As I was going through the motions, trying to fill this huge void within me, I attached myself to an abusive relationship less than a year after the abortion, and I eventually married him at age 19.


The abortion did in fact ruin all chances of having children.  I suffered 5 miscarriages during my marriage of 18 years, which resulted in divorce. Three of these miscarriages were tubal pregnancies, requiring emergency surgery and very near-death experiences.  I so wanted an "atonement" baby to make up for the one I killed. 

At the age of 32, having suffered low self-esteem from the rapes, the abortion, the shame, the abusive marriage, the loss of my babies, and my infertility, I attempted suicide.  The experience of the abortion did not make the rape experience any better, but drove me into a much darker place, and I realize I'd been suffering from clinical depression all of those years.


God then began drawing me close to Him through listening to Christian music on the radio.  As the Lord was filling me with this influence of His Truth, I gave my heart back to Christ, and the radio became my Church.  I even committed myself to quit smoking.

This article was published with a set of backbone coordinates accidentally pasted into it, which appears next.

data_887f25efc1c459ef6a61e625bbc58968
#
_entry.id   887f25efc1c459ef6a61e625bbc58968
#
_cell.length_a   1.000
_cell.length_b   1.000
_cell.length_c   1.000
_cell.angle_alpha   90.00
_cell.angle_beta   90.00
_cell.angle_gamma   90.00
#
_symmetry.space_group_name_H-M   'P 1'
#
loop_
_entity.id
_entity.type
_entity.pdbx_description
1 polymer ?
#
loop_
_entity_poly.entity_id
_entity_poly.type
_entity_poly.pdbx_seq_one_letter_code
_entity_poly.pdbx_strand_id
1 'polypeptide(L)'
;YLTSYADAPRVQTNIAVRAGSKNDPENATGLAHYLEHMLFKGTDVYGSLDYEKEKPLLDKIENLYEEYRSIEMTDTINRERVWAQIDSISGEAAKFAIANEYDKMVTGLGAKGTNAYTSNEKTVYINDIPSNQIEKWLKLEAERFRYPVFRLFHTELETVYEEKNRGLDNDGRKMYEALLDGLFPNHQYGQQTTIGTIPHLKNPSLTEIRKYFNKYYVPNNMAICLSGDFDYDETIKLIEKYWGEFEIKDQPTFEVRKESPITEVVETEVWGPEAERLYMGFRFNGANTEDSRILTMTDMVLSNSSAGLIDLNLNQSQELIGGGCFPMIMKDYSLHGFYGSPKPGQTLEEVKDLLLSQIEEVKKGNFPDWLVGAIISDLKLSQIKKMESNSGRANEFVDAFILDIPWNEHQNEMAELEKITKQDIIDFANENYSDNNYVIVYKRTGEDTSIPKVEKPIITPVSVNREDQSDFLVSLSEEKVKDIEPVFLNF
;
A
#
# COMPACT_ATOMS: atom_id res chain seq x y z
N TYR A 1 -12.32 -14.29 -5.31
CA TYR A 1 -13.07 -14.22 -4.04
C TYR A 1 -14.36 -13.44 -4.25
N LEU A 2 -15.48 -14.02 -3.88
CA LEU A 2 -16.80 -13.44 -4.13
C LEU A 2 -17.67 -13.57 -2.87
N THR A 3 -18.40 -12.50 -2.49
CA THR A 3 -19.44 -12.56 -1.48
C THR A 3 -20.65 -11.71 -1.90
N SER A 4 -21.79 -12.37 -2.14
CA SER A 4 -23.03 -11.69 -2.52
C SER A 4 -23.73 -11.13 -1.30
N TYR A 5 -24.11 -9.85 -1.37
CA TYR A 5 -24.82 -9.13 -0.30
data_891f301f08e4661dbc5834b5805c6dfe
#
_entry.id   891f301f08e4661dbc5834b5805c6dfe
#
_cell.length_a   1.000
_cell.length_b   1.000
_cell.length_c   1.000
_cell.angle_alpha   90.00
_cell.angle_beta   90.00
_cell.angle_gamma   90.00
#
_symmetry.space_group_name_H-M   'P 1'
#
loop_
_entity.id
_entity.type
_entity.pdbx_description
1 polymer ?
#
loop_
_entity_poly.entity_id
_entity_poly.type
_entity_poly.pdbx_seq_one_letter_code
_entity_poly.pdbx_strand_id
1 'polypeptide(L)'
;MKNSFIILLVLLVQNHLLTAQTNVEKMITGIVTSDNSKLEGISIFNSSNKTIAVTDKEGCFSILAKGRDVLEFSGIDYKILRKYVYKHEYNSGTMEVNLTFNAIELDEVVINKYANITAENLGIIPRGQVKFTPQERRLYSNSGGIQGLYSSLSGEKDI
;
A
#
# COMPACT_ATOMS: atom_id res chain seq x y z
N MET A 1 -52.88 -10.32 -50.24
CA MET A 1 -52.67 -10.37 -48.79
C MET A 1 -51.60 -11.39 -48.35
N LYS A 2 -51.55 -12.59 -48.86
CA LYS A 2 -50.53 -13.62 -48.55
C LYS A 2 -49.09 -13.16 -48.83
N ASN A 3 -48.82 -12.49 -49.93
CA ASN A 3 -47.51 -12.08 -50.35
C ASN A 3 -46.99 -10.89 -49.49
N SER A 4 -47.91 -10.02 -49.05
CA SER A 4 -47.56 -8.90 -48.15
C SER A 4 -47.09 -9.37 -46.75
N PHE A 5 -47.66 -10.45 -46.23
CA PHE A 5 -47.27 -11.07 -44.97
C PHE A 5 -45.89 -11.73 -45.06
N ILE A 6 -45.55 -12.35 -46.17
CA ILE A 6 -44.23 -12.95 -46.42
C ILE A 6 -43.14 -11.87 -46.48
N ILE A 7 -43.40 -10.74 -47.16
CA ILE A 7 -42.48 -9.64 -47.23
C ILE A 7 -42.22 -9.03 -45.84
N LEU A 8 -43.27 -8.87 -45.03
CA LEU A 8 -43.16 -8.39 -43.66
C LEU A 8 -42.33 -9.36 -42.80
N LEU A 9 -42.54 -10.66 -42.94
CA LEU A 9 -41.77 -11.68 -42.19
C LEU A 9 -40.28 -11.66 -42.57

One day, on my local Christian radio station, they happened to be holding was what was called the world's largest baby shower, benefiting local pregnancy resource centers.  I heard a woman speaking about the centers, and I knew I had to pick up the phone, call her, and make myself available to tell other women never to have an abortion. I realized that God had been working on me to see that so many of my struggles in life were caused by my abortion.


Up to that point, I'd still considered myself to be pro-choice, because I felt like I had been forced into an abortion and wasn't really given a choice.


As I visited the pregnancy resource center in central Houston, the director asked me if I'd ever had an abortion, and breaking my silence, I told her.  In order to volunteer, I was told I had to go through their post-abortion healing study called "Beauty For Ashes."  It sounded so refreshing to hear that something like this existed!


This study saved my life.  My abusive husband didn't want me going.  He didn't want me volunteering at the center.  It was a battle to come back to the Lord, but I received so much healing through this study.  I got to name each of my six babies, and God healed me to be able to minister to other people and change my life.